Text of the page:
Most students suck at studying because their study strategies fall flat in basically every scientifically verifiable way.
Students use strategies that just don’t work for school.
Sure… many of the ideas students have are good. They’re just not good for school. There is a massive disconnect between instinctualizing a subject and being able to pass a test on that subject.
What most students do:
- Read their textbooks repeatedly
- Read their notes
- Rewrite their notes
- Listen to lectures or podcasts or shows about the subject
The funny thing is: most of these strategies work absolutely dreadfully for tests. Students spend hours and hours using these ineffective strategies. Then they get stressed out because their grades aren’t what they want them to be despite all the effort they’re putting in.
You do not need to read your textbook repeatedly to do well on a test. Even reading your textbook a single time is probably not necessary. In fact, the time you spend reading your textbook could hurt your test prep.
The same goes for copying your notes. The same goes for listening to more lectures on the subject. The same goes for almost every form of “studying” that students choose to do. They’d often be better off skipping the studying completely.
I realize this is a bit of an extreme claim but it holds more truth than you might think.
Why You Can’t *Quite* Remember Come Test Time
Have you ever sat in your classroom during a test knowing that you should know something but not knowing it?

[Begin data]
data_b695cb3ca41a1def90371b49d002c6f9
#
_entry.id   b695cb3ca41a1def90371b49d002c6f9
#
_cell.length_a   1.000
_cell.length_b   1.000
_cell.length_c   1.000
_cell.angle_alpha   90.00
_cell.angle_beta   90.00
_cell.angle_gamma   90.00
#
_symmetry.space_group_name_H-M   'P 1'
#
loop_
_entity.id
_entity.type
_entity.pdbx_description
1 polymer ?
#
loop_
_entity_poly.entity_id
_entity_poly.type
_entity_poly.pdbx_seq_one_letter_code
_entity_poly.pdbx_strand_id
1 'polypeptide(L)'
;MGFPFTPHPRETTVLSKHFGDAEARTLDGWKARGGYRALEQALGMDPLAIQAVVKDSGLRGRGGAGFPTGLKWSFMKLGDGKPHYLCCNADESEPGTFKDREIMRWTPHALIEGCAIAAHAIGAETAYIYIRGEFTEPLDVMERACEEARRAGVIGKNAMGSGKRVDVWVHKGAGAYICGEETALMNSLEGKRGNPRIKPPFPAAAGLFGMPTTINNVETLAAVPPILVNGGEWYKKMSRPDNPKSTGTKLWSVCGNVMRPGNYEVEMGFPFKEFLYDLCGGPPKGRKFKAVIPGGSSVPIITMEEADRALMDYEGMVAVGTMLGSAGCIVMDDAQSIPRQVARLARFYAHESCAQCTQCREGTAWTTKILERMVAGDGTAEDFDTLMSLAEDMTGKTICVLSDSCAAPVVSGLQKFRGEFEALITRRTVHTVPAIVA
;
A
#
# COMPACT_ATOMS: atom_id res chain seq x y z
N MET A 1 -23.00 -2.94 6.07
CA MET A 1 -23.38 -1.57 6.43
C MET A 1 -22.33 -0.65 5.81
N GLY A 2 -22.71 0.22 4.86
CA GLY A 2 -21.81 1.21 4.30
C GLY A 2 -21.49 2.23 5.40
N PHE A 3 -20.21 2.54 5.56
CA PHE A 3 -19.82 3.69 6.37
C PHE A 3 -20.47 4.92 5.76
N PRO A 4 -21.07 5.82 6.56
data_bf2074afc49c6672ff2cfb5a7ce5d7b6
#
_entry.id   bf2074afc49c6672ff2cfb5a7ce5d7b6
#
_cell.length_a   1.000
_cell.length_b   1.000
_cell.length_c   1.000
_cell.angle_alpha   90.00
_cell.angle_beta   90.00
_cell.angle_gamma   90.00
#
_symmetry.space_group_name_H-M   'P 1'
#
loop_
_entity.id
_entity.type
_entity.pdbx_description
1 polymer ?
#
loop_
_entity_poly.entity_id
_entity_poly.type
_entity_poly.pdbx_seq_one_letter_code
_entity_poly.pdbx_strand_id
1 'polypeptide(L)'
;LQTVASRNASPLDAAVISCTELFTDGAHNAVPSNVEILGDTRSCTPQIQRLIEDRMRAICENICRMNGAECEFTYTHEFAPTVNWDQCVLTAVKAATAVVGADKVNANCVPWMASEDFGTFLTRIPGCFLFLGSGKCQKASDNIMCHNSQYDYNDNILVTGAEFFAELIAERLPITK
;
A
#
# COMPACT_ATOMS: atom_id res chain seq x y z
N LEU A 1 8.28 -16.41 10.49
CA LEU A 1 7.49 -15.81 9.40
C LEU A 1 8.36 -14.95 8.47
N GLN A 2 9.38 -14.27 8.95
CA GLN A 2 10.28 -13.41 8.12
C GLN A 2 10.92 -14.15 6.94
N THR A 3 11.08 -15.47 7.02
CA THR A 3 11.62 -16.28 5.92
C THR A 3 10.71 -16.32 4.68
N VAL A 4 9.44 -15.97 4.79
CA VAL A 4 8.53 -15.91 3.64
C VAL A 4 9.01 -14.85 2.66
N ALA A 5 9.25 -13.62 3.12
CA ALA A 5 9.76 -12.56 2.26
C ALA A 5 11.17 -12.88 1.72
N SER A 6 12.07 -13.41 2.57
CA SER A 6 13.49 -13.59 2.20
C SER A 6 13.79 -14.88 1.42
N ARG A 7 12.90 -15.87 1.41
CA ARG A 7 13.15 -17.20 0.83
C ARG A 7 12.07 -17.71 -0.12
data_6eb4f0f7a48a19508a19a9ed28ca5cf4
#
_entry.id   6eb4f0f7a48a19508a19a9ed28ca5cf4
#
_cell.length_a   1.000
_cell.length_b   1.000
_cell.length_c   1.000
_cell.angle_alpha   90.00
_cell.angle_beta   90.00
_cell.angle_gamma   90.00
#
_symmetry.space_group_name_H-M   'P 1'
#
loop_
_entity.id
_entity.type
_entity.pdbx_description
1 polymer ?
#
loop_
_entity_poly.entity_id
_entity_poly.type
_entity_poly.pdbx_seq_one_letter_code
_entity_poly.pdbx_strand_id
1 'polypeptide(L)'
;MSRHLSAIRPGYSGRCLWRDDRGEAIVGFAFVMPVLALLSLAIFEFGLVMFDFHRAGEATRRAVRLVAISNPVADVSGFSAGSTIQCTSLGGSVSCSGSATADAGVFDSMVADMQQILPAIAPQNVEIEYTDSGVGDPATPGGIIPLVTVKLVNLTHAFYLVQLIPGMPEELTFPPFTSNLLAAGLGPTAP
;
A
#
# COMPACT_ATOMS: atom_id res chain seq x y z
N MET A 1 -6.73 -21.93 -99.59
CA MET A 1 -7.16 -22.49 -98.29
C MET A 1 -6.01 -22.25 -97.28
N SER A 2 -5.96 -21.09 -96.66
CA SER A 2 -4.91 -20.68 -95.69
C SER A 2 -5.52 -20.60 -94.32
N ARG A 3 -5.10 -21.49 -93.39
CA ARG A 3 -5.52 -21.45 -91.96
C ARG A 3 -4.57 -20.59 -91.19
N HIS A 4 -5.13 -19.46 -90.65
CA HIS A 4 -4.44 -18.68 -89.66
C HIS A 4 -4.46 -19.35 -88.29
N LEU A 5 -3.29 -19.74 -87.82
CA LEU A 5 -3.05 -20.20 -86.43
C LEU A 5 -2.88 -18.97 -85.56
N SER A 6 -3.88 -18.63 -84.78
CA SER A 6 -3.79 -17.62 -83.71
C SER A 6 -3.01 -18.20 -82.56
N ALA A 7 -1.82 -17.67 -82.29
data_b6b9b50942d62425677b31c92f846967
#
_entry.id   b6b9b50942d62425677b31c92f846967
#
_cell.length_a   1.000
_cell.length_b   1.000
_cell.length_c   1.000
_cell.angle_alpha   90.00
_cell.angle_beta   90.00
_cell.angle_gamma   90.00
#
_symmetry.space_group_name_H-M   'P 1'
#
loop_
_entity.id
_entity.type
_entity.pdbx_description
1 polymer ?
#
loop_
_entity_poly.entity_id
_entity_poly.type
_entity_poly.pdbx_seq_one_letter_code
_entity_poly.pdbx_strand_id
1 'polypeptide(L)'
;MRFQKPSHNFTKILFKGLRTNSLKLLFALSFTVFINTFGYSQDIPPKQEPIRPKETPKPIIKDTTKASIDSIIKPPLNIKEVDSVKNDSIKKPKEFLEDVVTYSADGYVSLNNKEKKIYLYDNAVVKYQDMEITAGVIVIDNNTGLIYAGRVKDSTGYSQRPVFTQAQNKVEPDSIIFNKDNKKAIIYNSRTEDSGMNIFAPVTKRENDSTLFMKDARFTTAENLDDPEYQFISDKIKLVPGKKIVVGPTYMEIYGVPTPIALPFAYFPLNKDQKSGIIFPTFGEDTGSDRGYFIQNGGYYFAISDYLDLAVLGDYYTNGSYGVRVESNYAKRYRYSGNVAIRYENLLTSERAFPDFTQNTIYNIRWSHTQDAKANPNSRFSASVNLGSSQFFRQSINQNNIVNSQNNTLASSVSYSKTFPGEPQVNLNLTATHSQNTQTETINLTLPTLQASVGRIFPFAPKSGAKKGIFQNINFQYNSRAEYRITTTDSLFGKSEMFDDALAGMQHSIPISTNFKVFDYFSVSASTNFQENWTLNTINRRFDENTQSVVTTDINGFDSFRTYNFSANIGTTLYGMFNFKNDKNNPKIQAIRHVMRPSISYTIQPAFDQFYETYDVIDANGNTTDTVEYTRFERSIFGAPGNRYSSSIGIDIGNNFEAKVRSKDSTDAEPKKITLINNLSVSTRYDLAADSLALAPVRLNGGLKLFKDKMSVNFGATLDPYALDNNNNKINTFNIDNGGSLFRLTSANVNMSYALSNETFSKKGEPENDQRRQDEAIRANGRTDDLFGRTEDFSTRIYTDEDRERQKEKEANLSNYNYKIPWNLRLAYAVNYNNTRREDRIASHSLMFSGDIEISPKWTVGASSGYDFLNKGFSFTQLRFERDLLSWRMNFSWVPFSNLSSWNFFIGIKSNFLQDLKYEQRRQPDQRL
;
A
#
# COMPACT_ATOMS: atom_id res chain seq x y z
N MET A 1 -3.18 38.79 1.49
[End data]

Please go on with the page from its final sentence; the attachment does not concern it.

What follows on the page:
You know… you have the answer on the tip of your tongue. The answer is stuck somewhere in your brain like a bag of nuts stuck in a vending machine. You just want to shake it and hope that it finally drops where you can reach it.
This feeling is a symptom of a bigger problem in most student’s study routine. I spent years with this symptom never realizing the true cause.
If you’re feeling it on every single test you take then there is something wrong with your study routine. You need to change something.
That feeling you’re getting is familiarity.
You’re familiar with the answer you need to know but you haven’t locked it in an accessible place in your memory. You know it’s in there somewhere but you can’t find it.
This familiarity is good for life (in general.) In most areas you’ll do alright with a little bit of familiarity. Familiarity gives you the perspective to look information up when you actually need it.
Have you ever tried to look something up but soon realized you don’t even know how to ask the question?
This is where familiarity helps.
The thing is:
school isn’t about familiarity.
It’s about testing.
When you’re taking a test you can’t settle for being familiar with a subject. You need to know it.
The Illusion of Competence
When a student writes their notes multiple times (without changing them up dramatically,) they’re getting more and more familiar with their notes. Experiments suggest that familiarity with a subject increases a person’s confidence about the subject (even when it shows no positive effect on the person’s testable knowledge.)